Thankful for those who protect
SOUTH WARD FIRE CO ARCHIVES Members of the 1935 marching unit prepare for a six-county fireman's convention at SWFC's mountaintop home. They wore red, white and blue uniforms in honor of the centennial of the town's incorporation.
At the heart of every community is a group of firefighters.
They serve and protect and give of themselves selflessly.
At this time of Thanksgiving, we express appreciation to first responders and give heartfelt thanks to fearless men and women, those brave-hearted volunteers who take a pledge to protect our lives and property.
At one such firehouse, that pledge is marking a special anniversary.
Exactly 100 years ago, high atop a hill in a local neighborhood, an idea of benevolence took hold among 20 men.
On Oct. 22, 1913, they recognized a problem and banded together to find an answer.
They saw that danger was in the air on a daily basis.
The problem was that hills of home were too steep. Horses were too slow, and house fires spread too fast.
Citizens needed fire protection located in their neighborhood.
A one-page log, official minutes of the first meeting, tells of the plight. The handwritten page serves as a reminder of pioneering life in the sprawling South Ward, the largest section of Tamaqua.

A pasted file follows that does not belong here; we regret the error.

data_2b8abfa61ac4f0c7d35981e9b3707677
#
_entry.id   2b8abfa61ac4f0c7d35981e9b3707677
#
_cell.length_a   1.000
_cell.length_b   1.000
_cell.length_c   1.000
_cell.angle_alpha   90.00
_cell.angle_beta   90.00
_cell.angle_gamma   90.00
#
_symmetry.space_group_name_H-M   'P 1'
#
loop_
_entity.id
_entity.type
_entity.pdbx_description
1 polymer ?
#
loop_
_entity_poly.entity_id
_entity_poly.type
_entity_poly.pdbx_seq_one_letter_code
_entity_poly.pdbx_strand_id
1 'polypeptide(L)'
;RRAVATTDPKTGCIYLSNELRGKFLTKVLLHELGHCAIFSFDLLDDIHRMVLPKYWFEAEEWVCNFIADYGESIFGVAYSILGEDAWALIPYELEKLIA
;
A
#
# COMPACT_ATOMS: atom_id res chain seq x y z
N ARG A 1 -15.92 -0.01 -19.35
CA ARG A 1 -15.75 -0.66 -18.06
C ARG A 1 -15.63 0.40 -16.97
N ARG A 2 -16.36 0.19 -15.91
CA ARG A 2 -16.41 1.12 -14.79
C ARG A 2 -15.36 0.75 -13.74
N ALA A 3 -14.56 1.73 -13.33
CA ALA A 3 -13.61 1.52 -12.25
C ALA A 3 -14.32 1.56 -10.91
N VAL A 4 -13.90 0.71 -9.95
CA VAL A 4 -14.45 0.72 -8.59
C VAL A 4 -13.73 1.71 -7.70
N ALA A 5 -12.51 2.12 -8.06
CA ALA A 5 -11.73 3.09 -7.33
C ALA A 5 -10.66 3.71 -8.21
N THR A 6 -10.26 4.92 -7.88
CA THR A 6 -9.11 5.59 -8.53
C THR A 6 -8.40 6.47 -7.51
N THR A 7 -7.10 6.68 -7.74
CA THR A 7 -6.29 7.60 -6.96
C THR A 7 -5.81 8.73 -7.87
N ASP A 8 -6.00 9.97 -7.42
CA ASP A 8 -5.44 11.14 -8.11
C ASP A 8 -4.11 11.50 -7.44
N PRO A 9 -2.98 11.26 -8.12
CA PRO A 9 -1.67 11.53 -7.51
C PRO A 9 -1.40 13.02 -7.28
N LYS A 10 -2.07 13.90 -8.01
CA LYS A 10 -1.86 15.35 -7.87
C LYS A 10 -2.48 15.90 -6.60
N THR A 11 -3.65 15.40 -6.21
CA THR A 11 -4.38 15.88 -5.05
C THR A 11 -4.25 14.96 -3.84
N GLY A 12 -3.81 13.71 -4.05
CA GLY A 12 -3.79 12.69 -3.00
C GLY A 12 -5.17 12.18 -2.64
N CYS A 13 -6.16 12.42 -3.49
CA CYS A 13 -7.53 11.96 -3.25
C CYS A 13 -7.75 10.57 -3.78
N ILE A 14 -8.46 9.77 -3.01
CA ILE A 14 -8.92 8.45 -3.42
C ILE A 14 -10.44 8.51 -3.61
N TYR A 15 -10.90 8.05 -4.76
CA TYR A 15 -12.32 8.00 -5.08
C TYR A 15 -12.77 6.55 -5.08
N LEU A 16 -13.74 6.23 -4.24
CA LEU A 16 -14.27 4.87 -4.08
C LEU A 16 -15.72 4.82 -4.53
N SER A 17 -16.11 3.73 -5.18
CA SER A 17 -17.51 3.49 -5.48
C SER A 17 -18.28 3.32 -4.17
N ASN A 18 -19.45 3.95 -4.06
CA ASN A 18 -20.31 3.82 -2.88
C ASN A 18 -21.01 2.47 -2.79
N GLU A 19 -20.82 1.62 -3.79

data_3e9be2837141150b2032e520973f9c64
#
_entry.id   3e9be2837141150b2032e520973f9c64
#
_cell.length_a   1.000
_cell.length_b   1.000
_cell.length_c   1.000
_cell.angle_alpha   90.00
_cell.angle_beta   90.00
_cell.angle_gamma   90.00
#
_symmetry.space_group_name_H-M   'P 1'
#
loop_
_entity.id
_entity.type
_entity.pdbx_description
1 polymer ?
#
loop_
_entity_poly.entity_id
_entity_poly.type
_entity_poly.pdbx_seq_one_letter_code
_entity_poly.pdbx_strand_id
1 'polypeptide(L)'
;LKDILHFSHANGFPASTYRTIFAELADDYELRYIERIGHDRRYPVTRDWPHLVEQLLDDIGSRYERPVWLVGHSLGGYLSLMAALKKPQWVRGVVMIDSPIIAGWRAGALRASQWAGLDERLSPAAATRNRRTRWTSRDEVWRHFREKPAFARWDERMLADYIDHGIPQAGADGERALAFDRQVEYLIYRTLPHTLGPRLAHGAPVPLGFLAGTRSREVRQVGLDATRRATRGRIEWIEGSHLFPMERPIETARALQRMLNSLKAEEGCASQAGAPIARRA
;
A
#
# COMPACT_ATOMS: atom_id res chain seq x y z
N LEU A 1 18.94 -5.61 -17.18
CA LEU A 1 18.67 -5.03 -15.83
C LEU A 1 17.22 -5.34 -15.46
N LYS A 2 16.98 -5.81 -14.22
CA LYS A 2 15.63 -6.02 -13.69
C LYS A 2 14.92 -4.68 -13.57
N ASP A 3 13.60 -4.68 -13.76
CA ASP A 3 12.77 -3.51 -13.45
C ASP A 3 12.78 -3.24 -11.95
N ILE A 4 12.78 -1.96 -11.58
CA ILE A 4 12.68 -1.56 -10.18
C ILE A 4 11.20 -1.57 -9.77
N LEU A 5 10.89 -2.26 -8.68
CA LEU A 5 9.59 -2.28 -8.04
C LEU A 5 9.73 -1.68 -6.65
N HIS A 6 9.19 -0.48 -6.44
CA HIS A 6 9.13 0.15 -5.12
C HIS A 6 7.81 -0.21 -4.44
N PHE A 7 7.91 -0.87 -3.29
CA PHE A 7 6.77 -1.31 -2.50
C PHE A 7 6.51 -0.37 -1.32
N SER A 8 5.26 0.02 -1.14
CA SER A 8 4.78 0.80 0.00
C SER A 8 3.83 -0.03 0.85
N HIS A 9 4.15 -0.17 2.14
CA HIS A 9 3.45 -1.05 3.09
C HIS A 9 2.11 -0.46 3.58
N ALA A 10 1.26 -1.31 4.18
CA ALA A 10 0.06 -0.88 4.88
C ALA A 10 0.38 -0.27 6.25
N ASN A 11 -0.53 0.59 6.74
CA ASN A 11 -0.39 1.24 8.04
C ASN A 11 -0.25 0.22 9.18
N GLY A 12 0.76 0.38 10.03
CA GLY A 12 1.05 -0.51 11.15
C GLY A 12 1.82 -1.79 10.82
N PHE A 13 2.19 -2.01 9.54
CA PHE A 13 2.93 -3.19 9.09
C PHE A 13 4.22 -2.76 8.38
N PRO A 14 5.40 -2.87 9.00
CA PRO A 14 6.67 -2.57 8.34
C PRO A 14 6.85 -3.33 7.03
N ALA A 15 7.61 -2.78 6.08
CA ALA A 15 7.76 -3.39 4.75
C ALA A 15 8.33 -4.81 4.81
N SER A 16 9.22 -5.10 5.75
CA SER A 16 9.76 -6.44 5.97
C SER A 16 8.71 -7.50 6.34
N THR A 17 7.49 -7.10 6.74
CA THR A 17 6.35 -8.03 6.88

Early records reveal that the men met in the former Lynch Hotel at the northwest corner of Spruce and Hunter streets to lay out plans for the creation of South Ward Fire Company (SWFC).
At that first meeting, the men elected temporary officers: Jacob Betz, president; J.H. Derr, vice president; E.J. Davis, secretary; and Ed Lynch, treasurer. Trustees were Fred Ditchey, Henry Steinert and Jay Ulrich.
Additional meetings took place at Ditchey's residence until 1915 when the group rented office space at the Vulcan Iron Works building, Spruce and Cherry streets overlooking South Railroad.
In a sense, the creation of a fire company was long overdue. The burgeoning South Ward carried a strong individual identity. It was and is, essentially, a community within a community. The need for South Ward-based firefighters stemmed from practical ideals of safety and efficiency.
At the time, Tamaqua's two other fire companies were located downtown and response times were slow when fires broke out high atop the hills. Horses had a hard time pulling equipment up the mountainside.
SWFC's first piece of equipment was a hand-drawn chemical wagon that carried 400 feet of hose.
By 1916, the company built its first firehouse, a two-story wood frame building atop a knoll at one of the highest elevations in town. At that spot, the corner of Van Gelder and Swatara streets, Frank J. Farber of Farber Lumber erected a structure with engine room doors facing south, a feature that was reversed when a new brick building was put up in 1951.
The old wooden firehouse contained a radio and pool table on the first floor and a hall for dances and bingo on the second. The basement barroom area was so admired by members that when the old building was torn down in 1950, the bar was covered with tarpaulins and saved.